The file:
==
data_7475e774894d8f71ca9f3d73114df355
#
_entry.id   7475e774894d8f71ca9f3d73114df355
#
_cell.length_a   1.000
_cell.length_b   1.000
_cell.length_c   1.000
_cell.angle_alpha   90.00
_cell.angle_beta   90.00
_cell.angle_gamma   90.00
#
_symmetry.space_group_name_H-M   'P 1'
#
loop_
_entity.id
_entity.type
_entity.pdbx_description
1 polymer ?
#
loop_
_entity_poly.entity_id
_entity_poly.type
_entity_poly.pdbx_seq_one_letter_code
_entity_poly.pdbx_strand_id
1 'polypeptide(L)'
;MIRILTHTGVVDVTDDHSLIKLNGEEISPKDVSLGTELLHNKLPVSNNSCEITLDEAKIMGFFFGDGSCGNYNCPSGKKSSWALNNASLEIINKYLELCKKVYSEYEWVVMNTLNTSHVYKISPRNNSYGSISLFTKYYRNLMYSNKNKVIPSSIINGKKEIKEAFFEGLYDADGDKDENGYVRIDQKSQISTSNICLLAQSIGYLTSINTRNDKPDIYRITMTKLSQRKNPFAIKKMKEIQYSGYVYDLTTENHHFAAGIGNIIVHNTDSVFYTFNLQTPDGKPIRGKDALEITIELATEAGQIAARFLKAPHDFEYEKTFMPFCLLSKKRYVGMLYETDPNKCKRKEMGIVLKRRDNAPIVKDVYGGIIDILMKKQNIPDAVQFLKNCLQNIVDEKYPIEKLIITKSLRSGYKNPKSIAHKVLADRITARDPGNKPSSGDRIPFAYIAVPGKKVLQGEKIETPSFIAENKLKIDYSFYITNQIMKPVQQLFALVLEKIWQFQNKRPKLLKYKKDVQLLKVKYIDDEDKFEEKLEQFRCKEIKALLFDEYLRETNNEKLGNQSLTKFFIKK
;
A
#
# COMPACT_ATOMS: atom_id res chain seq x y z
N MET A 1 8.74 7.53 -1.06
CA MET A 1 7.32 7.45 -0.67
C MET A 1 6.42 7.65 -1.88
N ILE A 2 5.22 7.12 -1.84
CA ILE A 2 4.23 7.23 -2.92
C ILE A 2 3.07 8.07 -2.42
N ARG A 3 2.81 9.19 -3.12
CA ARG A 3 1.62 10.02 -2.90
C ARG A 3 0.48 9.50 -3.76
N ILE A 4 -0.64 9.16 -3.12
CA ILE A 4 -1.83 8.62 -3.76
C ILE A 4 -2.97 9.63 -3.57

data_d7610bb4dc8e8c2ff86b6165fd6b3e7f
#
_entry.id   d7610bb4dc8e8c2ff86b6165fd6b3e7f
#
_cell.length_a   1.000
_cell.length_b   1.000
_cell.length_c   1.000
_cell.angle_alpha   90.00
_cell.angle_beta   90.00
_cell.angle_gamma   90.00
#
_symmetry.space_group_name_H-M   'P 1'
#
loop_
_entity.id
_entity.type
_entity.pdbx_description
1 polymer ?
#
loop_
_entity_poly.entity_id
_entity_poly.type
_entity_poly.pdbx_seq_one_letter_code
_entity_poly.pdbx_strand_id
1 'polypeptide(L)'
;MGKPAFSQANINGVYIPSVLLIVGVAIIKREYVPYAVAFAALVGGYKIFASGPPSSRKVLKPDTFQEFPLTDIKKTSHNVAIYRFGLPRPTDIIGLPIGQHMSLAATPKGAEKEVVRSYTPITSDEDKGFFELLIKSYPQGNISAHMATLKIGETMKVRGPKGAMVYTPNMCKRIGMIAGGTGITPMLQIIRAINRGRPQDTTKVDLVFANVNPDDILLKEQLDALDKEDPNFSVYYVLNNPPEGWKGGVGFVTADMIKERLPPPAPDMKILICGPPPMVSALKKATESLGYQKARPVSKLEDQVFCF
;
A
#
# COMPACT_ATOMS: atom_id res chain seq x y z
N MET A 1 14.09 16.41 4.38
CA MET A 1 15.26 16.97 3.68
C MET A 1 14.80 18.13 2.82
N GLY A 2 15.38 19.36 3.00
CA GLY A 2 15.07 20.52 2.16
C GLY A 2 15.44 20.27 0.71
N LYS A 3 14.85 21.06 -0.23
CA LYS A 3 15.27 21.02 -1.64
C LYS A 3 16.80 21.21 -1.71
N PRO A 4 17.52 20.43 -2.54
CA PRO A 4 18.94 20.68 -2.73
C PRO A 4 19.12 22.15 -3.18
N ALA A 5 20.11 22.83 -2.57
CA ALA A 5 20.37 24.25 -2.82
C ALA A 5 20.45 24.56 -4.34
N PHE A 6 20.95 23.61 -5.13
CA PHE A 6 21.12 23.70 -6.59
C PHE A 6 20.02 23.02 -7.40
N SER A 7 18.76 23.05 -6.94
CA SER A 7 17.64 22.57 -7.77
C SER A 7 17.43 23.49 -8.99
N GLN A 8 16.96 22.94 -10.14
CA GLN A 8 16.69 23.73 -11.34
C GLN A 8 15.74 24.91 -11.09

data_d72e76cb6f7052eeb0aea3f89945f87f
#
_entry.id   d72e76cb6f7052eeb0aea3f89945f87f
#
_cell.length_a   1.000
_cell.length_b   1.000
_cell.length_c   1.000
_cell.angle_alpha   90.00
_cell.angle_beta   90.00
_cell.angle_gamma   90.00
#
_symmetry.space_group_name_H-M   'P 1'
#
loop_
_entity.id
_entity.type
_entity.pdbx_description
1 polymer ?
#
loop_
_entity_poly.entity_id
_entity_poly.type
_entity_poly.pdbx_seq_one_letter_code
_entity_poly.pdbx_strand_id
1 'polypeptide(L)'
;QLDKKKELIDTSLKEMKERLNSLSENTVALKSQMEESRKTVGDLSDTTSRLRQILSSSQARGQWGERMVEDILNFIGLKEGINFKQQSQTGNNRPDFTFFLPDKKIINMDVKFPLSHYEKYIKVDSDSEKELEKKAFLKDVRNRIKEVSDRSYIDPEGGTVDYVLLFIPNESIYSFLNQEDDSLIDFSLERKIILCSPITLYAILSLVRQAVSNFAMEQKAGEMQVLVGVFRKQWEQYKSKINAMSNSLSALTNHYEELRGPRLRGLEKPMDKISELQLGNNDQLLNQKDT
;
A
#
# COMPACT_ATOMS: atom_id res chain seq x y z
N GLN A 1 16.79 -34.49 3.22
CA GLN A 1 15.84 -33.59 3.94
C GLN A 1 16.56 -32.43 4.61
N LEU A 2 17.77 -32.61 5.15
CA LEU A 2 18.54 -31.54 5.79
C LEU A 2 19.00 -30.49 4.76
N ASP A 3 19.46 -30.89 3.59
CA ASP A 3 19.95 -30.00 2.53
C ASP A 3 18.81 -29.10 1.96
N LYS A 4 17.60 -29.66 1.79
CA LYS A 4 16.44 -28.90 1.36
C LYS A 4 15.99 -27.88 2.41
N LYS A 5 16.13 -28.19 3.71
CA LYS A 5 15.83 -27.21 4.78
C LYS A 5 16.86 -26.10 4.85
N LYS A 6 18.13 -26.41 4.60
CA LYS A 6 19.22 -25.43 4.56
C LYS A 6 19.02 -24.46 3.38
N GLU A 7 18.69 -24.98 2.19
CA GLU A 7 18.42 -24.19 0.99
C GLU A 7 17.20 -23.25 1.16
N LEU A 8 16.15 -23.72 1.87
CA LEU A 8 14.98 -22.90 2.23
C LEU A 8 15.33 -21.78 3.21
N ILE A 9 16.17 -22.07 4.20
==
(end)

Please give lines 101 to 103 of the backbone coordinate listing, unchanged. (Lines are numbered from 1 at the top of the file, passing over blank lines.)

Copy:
_cell.length_a   1.000
_cell.length_b   1.000
_cell.length_c   1.000